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Canada's veiled immigration problems

The case of a Muslim student removed from class for wearing a veil hints at the difficulty of integration.

In virtually all cases where governments react strongly against the veil, Western values are proclaimed to justify whatever measures are taken. The Quebec minister responsible for the status of women, Christine St-Pierre, described the niqab and burka as “ambulatory prisons” that violate a woman's right to equality. In France, the veil is also seen as an affront to secularism, considered the essence of French identity.

Some obvious questions are rarely asked: Why should citizens from ethnic minority backgrounds accept values that have failed to ease social and racial inequality in Western countries? Why should religious symbols be banned and brand-labeled clothing tolerated? If laws that oblige people to dress according to religious dictates are considered outrageous, how can those that oblige people not to do so in Western societies be admirable?

What’s clear is that the veil — a divisive issue among Muslims themselves — is worn by a miniscule number of women in Western countries. Estimates in France place the number at 1,900, among a Muslim population of about 5 million. In Canada, you can walk the streets of downtown Toronto — the most multicultural city in the country — without spotting one for weeks.

Yet, a veiled face has become the poster image of “the other.” For those who buy into the “clash of civilization” argument, it also symbolizes Muslim hordes at the gates.

Tony Judt, the British-born historian living in New York, recently noted a paradox of globalization: as borders fall to the mass movement of goods and people, local citizens, fearful and uncertain, increasingly look to their leaders for protection. The politics of identity become, as Judt puts it, “a flimsy cover for political exploitation of anti-immigrant sentiment – and a blatant ploy to deflect economic anxiety onto minority targets.”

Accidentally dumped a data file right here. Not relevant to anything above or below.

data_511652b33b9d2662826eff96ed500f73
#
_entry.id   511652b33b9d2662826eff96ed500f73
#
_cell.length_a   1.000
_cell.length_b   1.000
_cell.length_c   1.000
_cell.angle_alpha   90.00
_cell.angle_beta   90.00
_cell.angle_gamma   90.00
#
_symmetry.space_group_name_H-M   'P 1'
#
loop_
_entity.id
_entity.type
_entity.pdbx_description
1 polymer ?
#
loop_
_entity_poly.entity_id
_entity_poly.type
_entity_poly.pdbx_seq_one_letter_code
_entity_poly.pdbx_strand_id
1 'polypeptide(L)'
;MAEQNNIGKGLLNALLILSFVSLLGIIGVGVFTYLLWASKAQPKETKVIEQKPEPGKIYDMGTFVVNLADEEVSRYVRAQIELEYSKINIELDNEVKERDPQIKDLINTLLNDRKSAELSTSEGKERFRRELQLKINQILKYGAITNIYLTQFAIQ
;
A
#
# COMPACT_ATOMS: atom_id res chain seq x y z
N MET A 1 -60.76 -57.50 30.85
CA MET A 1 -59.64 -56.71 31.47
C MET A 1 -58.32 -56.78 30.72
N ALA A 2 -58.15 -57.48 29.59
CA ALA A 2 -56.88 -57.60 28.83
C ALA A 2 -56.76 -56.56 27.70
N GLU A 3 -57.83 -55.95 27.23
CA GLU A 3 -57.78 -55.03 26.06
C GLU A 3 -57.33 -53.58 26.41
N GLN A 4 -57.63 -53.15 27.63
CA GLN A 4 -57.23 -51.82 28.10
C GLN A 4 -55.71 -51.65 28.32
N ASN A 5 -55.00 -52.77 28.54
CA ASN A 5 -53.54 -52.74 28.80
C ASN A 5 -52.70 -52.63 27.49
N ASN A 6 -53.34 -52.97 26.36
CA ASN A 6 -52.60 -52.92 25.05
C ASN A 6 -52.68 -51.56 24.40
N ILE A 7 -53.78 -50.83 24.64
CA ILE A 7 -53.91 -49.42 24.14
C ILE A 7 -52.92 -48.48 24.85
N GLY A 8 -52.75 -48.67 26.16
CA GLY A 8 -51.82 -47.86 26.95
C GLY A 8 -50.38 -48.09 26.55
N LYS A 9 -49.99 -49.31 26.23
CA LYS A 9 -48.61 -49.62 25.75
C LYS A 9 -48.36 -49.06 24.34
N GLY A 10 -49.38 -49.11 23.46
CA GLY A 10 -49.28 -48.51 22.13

Canada has had its share of shameful politics. Once upon a time in Toronto, signs banned “dogs or Jews” on beaches, and vagrancy laws were passed to prevent Italian immigrants from hanging out on sidewalks to chat.

The modern political record is far less blemished. If nothing else, there is strength in numbers. In the 2006 census, 43 percent of Toronto's population was non-white; in Vancouver the figure was 42 percent; in Calgary, 22 percent; in Edmonton, 17 percent and in Montreal, 16 percent.

A study last week by Statistics Canada estimated that by 2031, roughly two out of every three residents of metropolitan Toronto will belong to a visible minority — an increase from 2.3 million people in 2006 to 5.6 million.

Relations between the Quebec government and immigrants get the most attention. As a linguistic minority in North America, Quebec society is driven by a desire to preserve the French language. In the 1970s, laws were passed that oblige the children of immigrants to attend French language schools.